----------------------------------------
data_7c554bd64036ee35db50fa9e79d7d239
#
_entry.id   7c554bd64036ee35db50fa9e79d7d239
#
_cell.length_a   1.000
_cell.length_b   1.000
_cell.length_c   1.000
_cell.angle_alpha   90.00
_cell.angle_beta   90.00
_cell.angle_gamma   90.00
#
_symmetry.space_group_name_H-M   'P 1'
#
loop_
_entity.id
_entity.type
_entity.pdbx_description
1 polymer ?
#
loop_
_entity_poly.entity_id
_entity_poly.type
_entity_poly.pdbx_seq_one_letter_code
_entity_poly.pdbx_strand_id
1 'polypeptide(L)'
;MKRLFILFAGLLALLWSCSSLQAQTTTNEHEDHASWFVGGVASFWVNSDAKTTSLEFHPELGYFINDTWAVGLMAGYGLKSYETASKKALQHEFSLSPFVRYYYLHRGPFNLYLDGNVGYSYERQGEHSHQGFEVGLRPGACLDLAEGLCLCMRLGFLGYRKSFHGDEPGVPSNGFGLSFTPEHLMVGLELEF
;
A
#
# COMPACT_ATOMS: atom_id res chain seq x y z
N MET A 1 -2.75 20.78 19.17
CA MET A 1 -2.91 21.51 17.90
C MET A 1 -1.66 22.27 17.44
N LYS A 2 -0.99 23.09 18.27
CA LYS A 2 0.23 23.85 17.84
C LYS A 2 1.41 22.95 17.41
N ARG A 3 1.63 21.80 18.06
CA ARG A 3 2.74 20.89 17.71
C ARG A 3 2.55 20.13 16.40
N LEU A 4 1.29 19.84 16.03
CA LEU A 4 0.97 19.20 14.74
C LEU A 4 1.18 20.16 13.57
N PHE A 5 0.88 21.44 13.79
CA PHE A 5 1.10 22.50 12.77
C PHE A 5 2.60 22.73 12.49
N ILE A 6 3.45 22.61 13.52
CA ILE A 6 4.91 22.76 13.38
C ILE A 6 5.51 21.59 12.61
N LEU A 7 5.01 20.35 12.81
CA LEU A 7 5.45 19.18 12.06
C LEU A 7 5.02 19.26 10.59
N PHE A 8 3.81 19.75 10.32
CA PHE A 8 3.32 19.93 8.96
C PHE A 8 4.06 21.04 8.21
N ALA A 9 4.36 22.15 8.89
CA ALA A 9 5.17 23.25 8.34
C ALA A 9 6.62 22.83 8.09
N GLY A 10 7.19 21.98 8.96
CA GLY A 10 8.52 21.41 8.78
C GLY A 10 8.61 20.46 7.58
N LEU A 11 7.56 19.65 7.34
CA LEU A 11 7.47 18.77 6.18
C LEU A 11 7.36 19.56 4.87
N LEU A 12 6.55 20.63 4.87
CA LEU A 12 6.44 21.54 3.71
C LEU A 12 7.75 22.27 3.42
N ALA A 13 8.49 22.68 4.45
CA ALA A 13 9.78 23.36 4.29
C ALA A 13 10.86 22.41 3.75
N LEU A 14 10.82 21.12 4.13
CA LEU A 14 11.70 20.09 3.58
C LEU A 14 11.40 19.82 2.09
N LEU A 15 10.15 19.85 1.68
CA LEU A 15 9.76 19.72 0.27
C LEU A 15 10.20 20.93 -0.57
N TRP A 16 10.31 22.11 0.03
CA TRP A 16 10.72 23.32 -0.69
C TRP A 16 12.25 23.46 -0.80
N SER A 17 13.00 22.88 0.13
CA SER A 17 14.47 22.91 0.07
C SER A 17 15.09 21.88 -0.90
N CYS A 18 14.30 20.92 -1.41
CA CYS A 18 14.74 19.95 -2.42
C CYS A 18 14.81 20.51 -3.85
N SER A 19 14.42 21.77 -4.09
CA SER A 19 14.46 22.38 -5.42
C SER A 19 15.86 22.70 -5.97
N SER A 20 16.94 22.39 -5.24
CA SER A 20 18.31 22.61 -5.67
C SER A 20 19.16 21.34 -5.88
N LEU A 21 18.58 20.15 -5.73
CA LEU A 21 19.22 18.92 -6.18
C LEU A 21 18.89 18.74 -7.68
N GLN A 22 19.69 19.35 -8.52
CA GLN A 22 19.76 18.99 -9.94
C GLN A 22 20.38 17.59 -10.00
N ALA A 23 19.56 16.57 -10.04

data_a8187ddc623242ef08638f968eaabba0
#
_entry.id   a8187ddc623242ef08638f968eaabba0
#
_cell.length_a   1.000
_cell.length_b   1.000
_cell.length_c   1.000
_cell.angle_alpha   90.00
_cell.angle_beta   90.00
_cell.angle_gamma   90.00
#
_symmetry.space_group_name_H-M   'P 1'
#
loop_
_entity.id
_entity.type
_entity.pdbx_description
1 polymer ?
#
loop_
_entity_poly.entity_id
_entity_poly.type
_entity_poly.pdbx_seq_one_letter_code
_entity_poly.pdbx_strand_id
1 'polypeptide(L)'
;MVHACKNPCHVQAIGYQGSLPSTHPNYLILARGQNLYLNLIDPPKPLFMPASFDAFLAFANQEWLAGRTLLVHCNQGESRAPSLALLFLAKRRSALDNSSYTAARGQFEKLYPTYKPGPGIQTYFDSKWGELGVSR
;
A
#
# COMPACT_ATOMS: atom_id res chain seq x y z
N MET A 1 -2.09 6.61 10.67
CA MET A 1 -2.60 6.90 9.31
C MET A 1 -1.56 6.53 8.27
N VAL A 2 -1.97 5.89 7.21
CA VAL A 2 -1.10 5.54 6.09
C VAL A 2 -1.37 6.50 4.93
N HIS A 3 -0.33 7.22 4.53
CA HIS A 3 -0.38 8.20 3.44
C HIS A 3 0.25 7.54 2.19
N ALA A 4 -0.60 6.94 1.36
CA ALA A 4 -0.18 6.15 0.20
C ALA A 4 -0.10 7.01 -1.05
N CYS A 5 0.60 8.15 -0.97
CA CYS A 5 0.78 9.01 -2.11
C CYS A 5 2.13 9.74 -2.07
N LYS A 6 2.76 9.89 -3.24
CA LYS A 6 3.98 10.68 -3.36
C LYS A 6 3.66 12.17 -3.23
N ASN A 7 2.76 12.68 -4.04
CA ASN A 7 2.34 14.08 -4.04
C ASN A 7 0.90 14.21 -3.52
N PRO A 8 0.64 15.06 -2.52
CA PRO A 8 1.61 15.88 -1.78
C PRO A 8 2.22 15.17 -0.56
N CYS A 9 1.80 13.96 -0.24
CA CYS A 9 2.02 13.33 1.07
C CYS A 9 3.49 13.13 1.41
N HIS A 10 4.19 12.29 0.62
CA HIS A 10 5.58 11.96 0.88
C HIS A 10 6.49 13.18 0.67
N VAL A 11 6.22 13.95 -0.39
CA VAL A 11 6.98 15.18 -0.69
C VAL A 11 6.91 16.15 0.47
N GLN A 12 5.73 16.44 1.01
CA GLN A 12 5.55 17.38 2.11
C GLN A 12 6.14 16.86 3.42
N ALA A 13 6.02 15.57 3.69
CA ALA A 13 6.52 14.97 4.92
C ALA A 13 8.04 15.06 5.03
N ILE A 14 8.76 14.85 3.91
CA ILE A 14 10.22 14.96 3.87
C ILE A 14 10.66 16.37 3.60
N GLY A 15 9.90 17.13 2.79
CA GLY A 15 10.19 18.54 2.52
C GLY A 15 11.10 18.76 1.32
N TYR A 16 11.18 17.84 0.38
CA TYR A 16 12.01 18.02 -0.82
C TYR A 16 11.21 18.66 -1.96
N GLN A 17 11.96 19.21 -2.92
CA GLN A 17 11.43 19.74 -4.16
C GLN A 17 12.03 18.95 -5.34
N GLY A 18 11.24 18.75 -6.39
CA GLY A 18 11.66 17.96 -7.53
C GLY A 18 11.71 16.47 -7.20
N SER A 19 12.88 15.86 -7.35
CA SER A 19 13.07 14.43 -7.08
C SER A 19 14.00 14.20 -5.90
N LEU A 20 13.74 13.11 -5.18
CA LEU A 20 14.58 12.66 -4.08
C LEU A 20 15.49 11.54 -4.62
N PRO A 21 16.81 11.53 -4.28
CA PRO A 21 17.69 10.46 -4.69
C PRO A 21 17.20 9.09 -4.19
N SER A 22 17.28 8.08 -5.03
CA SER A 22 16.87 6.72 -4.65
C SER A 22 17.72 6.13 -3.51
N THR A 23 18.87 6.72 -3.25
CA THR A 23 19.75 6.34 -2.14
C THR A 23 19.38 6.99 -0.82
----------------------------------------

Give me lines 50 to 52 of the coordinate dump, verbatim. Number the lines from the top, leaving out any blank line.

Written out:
CA LEU A 7 5.45 19.18 12.06
C LEU A 7 5.02 19.26 10.59
N PHE A 8 3.81 19.75 10.32